Resolving Collisions • How can we solve the problem of collisions? • One of

Resolving Collisions • How can we solve the problem of collisions? • One of the solution is : chaining • Other solutions: open addressing

Chaining • Chaining puts elements that hash to the same slot in a linked

Chaining • Chaining puts elements that hash to the same slot in a linked list: T U (universe of keys) k 4 K k 5 (actual k 7 keys) k 6 k 8 k 1 k 4 —— k 5 k 2 —— —— —— k 1 k 2 —— k 3 —— k 8 —— k 6 —— k 7 ——

Chaining • How do we insert an element? U (universe of keys) k 4

Chaining • How do we insert an element? U (universe of keys) k 4 K k 5 (actual k 7 keys) k 6 k 8 k 1 k 4 —— k 5 k 2 —— —— —— k 1 k 2 T —— k 3 —— k 8 —— k 6 —— k 7 ——

Chaining • How do we delete an element? U (universe of keys) k 4

Chaining • How do we delete an element? U (universe of keys) k 4 K k 5 (actual k 7 keys) k 6 k 8 k 1 k 4 —— k 5 k 2 —— —— —— k 1 k 2 T —— k 3 —— k 8 —— k 6 —— k 7 ——

Chaining • How do we search for a element with a given key? T

Chaining • How do we search for a element with a given key? T U (universe of keys) k 4 K k 5 (actual k 7 keys) k 6 k 8 k 1 k 4 —— k 5 k 2 —— —— —— k 1 k 2 —— k 3 —— k 8 —— k 6 —— k 7 ——

Analysis of Chaining • Assume simple uniform hashing: each key in table is equally

Analysis of Chaining • Assume simple uniform hashing: each key in table is equally likely to be hashed to any slot • Given n keys and m slots in the table: the load factor = n/m = average # keys per slot • What will be the average cost of an unsuccessful search for a key?

Analysis of Chaining • Assume simple uniform hashing: each key in table is equally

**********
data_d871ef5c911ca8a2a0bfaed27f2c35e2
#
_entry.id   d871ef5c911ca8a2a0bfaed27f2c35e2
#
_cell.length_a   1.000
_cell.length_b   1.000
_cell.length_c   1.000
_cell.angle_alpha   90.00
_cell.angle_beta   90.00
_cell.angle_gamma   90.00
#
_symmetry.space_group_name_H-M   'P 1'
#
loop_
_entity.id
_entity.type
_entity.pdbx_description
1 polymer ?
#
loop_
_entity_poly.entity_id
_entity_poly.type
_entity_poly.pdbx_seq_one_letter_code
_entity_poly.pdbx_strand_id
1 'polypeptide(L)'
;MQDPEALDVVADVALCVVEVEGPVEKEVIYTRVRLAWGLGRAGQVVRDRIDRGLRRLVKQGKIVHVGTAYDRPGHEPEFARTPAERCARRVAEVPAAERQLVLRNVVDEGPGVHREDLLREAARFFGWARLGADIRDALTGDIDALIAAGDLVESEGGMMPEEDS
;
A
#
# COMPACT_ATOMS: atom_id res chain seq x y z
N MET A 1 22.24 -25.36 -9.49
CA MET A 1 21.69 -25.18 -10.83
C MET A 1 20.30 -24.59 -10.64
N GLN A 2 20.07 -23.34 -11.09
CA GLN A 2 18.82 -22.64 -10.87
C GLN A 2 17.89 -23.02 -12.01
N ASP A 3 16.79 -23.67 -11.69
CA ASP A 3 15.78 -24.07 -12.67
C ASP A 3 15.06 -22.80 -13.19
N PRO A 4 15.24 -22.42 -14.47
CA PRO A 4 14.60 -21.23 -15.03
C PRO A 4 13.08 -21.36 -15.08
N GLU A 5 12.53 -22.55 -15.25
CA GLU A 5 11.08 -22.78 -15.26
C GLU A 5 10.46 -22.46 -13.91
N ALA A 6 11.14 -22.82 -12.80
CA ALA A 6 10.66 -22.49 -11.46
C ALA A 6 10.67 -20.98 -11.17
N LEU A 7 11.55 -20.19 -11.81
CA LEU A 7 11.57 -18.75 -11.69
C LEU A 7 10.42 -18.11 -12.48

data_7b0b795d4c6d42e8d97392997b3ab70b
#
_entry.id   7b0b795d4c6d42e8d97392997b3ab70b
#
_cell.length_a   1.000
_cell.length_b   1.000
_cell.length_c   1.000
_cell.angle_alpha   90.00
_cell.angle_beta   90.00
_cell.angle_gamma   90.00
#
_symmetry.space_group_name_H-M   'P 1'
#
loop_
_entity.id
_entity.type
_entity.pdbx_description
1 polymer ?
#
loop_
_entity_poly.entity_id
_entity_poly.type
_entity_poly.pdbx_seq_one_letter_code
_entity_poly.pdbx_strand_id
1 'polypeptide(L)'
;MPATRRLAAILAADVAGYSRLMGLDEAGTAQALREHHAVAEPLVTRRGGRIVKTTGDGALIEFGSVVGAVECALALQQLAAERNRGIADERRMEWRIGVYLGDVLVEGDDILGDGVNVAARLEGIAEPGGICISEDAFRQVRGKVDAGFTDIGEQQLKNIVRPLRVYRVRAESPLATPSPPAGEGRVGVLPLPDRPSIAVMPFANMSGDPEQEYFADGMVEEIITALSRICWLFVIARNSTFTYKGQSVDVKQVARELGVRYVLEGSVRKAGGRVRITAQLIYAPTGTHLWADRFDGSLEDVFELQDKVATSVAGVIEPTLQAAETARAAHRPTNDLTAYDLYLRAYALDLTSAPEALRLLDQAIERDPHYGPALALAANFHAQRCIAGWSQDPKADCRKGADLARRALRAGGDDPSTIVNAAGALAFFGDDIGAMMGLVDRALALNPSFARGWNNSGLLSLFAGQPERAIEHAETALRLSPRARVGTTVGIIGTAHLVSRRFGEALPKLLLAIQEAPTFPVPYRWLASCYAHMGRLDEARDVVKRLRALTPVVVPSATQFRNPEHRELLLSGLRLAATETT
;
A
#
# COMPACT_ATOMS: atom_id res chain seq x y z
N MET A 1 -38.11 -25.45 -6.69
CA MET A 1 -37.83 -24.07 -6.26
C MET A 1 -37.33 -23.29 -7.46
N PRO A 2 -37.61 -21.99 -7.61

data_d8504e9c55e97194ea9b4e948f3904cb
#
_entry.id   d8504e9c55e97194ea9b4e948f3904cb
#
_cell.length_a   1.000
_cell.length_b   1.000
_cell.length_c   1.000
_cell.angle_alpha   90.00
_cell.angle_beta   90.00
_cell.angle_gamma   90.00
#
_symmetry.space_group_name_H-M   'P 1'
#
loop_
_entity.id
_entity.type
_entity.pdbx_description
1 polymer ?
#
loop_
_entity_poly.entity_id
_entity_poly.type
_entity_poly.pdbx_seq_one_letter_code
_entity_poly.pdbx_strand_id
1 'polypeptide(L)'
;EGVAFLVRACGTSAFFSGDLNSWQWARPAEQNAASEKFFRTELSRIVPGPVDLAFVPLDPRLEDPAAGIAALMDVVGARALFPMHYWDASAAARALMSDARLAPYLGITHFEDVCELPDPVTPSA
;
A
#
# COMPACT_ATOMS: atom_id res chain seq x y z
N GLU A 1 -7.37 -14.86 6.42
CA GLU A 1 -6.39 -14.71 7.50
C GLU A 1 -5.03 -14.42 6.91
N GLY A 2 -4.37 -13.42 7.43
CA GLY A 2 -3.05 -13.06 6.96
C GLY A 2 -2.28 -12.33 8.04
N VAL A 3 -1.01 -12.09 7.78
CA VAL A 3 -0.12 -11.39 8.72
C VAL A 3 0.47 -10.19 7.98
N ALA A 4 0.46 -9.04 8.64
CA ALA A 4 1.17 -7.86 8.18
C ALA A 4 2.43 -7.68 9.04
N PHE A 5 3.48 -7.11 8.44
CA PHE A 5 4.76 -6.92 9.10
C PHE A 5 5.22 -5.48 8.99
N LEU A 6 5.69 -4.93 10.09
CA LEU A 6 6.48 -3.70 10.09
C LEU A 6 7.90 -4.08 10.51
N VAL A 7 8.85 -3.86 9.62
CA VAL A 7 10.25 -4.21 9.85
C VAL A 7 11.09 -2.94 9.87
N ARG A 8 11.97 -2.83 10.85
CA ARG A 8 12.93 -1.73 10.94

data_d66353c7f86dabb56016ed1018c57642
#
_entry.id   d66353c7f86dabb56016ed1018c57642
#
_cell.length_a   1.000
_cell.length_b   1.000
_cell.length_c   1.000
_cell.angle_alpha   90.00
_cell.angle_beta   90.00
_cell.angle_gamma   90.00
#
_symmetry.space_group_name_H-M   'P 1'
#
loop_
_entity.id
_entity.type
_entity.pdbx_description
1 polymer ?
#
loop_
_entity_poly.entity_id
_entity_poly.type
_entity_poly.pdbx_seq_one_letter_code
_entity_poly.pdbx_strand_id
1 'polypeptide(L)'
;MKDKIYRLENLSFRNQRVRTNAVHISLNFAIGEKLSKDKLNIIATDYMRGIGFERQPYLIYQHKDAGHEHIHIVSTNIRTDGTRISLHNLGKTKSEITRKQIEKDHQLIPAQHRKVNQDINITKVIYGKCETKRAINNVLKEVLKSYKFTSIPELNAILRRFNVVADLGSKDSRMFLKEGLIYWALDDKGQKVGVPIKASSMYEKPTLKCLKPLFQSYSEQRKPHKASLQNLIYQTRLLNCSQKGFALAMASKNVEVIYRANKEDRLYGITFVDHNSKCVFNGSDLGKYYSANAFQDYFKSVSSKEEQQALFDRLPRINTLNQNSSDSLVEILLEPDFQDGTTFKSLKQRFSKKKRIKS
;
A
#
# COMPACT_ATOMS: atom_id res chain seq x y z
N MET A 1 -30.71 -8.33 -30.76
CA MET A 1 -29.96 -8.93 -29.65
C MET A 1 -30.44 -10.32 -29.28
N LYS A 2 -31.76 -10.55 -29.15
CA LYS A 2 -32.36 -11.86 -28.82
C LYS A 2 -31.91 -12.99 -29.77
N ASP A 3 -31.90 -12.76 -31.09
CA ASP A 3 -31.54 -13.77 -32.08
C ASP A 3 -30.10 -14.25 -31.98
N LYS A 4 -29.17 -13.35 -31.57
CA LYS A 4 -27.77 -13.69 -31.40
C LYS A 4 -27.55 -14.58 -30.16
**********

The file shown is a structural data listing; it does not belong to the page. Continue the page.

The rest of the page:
Analysis of Chaining • Assume simple uniform hashing: each key in table is equally likely to be hashed to any slot • Given n keys and m slots in the table, the load factor = n/m = average # keys per slot • What will be the average cost of an unsuccessful search for a key? A: O(1+ )

Analysis of Chaining • Assume simple uniform hashing: each key in table is equally

Analysis of Chaining • Assume simple uniform hashing: each key in table is equally likely to be hashed to any slot • Given n keys and m slots in the table, the load factor = n/m = average # keys per slot • What will be the average cost of an unsuccessful search for a key? A: O(1+ ) • What will be the average cost of a successful search?

Analysis of Chaining • Assume simple uniform hashing: each key in table is equally

Analysis of Chaining • Assume simple uniform hashing: each key in table is equally likely to be hashed to any slot • Given n keys and m slots in the table, the load factor = n/m = average # keys per slot • What will be the average cost of an unsuccessful search for a key? A: O(1+ ) • What will be the average cost of a successful search? A: O((1 + )/2) = O(1 + )

Analysis of Chaining Continued • So the cost of searching = O(1 + )

Analysis of Chaining Continued • So the cost of searching = O(1 + ) • If the number of keys n is proportional to the number of slots in the table, what is ? • A: = O(1) – In other words, we can make the expected cost of searching constant if we make constant

A Final Word About Randomized Algorithms If we could prove this, P(failure)<1/k (we are

A Final Word About Randomized Algorithms If we could prove this, P(failure)<1/k (we are sort of happy) P(failure)<1/nk (most of times this is true and we’re happy ) P(failure)<1/2 n (this is difficult but still we want this)

Acknowledgements • Kunal Verma • Nidhi Aggarwal • And other students of MSc(CS) batch

Acknowledgements • Kunal Verma • Nidhi Aggarwal • And other students of MSc(CS) batch 2009.